While Canada has made some big strides in gender equity over the last few years, women still face plenty of stigmas each and every day. The gender pay gap may be narrowing, but Statistics Canada reports that male employees still make more than their female counterparts (11 per cent more to be exact) – so it may not come as a surprise that many Canadian women believe that the gender pay gap will never close.
According to an International Women’s Day poll from Indeed, a shocking 65 per cent of Canadian women believe that they are being underpaid for their work.
Related: The gender pay gap is still alive: here’s how we bridge it.
Twenty per cent of women don’t think the pay gap will close
As Global News details, 1,500 working women in Canada took part in the survey and, of those women, 20 per cent (1 in 5) said that they don’t think the gender pay gap will ever close in Canada.
Some women are hopeful still, with nearly 40 per cent of those surveyed saying that the pay gap will close in the next decade, and 67 per cent believing it will happen within the next 50 years.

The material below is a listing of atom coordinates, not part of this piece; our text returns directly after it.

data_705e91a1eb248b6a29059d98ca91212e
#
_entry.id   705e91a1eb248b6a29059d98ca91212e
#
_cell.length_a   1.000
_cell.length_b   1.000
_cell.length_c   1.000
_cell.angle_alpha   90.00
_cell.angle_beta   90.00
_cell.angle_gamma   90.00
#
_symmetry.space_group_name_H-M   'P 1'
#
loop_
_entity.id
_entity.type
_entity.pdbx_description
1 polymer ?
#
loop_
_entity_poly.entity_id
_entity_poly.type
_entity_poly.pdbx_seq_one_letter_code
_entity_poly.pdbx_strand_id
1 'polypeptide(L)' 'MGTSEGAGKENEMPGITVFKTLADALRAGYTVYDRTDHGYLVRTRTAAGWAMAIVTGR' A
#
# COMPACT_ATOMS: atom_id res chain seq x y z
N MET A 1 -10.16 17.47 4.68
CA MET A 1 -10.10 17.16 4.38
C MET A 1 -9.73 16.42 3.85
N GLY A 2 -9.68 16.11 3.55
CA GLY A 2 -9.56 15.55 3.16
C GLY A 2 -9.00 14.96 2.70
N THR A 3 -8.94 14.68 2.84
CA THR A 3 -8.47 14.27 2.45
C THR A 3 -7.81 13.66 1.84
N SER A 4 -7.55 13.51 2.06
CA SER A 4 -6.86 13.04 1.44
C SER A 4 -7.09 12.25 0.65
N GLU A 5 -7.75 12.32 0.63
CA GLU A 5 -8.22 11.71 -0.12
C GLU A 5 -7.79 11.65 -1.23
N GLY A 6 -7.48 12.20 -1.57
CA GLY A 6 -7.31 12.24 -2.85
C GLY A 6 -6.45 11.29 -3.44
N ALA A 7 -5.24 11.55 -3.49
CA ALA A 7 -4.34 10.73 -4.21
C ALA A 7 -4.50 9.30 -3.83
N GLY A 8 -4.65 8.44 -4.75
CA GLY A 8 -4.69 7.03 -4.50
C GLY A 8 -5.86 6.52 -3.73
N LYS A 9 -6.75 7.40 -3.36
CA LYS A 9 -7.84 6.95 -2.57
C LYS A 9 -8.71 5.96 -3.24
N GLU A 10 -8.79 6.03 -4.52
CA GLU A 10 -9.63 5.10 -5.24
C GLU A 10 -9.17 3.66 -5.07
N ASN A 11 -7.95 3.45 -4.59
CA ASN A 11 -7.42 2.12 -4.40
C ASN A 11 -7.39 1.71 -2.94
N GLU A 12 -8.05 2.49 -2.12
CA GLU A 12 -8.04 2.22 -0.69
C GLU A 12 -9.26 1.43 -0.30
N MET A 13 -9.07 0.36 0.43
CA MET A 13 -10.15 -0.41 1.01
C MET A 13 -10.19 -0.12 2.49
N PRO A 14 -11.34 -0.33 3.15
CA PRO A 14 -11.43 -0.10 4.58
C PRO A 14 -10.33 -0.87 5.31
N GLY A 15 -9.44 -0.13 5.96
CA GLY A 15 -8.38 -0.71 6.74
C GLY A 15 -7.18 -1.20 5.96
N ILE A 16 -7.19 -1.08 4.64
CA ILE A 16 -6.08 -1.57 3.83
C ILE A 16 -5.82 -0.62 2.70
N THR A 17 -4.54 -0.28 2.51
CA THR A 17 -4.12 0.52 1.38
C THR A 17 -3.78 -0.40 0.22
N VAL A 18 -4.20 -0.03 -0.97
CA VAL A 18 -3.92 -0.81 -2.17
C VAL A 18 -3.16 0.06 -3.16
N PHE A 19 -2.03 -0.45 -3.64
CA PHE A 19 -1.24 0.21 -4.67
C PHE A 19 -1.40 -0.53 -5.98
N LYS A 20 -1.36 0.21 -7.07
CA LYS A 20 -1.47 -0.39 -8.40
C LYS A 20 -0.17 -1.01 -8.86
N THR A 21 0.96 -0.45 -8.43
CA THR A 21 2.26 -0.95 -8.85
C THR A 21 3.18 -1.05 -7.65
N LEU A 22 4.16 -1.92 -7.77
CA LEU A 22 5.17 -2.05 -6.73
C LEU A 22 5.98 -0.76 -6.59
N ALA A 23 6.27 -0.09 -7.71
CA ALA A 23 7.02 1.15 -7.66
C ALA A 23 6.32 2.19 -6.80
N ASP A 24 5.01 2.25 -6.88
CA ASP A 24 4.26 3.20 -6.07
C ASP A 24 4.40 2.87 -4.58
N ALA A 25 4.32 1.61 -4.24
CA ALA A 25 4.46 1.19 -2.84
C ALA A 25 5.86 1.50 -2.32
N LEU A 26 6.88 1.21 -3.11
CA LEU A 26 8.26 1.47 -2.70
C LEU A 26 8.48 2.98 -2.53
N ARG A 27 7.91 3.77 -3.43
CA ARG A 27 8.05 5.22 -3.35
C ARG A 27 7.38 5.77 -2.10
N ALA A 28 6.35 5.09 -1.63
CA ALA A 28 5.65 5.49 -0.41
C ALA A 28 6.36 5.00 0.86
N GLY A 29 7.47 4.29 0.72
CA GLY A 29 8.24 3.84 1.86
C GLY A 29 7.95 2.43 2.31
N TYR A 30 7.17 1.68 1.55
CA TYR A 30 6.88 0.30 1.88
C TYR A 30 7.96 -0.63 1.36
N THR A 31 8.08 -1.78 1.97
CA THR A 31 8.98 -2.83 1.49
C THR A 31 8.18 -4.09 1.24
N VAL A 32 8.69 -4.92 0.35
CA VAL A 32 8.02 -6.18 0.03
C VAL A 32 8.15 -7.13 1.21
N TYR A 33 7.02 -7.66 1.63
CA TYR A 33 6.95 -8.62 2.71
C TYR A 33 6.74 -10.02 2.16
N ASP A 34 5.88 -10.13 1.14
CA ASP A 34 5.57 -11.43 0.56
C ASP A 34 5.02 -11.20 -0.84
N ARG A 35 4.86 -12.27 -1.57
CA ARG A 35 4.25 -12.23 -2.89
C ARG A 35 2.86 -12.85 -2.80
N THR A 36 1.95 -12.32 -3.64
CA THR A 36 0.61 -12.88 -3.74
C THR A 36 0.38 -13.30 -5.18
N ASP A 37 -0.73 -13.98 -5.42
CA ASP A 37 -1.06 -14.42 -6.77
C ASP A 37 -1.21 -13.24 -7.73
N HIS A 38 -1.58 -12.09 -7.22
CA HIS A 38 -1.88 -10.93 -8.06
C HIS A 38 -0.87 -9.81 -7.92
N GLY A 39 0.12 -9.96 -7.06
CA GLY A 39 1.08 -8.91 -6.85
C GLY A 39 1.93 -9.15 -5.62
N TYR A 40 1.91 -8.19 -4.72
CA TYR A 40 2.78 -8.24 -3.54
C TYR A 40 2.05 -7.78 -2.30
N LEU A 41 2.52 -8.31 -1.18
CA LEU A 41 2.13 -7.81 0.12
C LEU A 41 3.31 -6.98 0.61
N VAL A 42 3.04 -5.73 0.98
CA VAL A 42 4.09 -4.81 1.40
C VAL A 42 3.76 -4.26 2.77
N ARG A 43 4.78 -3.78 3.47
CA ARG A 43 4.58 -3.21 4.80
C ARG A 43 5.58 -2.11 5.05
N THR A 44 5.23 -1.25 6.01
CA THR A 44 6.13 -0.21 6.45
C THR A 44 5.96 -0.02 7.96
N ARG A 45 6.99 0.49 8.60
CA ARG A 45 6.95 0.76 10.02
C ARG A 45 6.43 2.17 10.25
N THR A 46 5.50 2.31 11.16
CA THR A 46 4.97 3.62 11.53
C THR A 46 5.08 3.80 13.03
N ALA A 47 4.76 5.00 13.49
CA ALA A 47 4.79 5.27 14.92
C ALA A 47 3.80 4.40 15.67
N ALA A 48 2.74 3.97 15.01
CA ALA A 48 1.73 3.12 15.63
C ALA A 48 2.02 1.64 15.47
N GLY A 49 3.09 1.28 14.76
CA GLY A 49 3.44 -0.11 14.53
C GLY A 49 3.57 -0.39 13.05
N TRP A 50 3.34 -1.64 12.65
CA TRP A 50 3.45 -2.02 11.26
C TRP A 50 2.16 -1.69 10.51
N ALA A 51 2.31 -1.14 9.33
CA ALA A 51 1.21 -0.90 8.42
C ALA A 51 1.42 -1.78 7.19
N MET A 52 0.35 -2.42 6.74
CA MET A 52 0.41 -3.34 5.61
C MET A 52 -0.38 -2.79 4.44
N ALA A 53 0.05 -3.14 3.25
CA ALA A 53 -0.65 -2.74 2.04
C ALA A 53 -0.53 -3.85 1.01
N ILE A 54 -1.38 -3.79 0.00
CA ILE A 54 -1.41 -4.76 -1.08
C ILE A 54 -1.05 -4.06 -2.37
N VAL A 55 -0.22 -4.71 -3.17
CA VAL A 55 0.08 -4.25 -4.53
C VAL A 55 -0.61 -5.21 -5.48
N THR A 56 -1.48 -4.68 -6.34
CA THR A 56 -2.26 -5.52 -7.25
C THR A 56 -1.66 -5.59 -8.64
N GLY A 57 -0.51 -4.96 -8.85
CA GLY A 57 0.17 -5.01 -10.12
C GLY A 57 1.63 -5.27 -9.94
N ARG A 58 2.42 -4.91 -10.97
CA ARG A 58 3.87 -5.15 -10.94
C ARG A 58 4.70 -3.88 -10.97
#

“There is an overall sense of optimism from Canadian working women, but there are also areas where they feel things can be improved,” Indeed director Michelle Slater told Global News.
“I think this is an issue that we need to address in every area of our society,” she added.
Not many Canadian women are asking for raises
The polling also found that only 46 per cent of Canadian women have ever asked for a raise, with 41 per cent reporting that they were not comfortable enough to ask for a salary hike. However, of those women that did ask for a raise, 80 per cent of them got more money.
See also: High-performing women and underperforming men share same chances for leadership.
“Knowing women’s discomfort with the topic [of raises], the onus is on organizations to empower women with tools and information so they can advocate for themselves and, as the research results show, succeed,” Slater detailed.
Ultimately, to close the pay gap, Slater believes there needs to be more transparency when it comes to salaries. She claims that employers can support women by revealing salary bands on job postings.
“It’s important for Canadians to move past the uncomfortable nature of discussing pay in order to create pay transparency,” Slater said, “as this can be a key pathway to helping eliminate pay inequality for all, not just women.”
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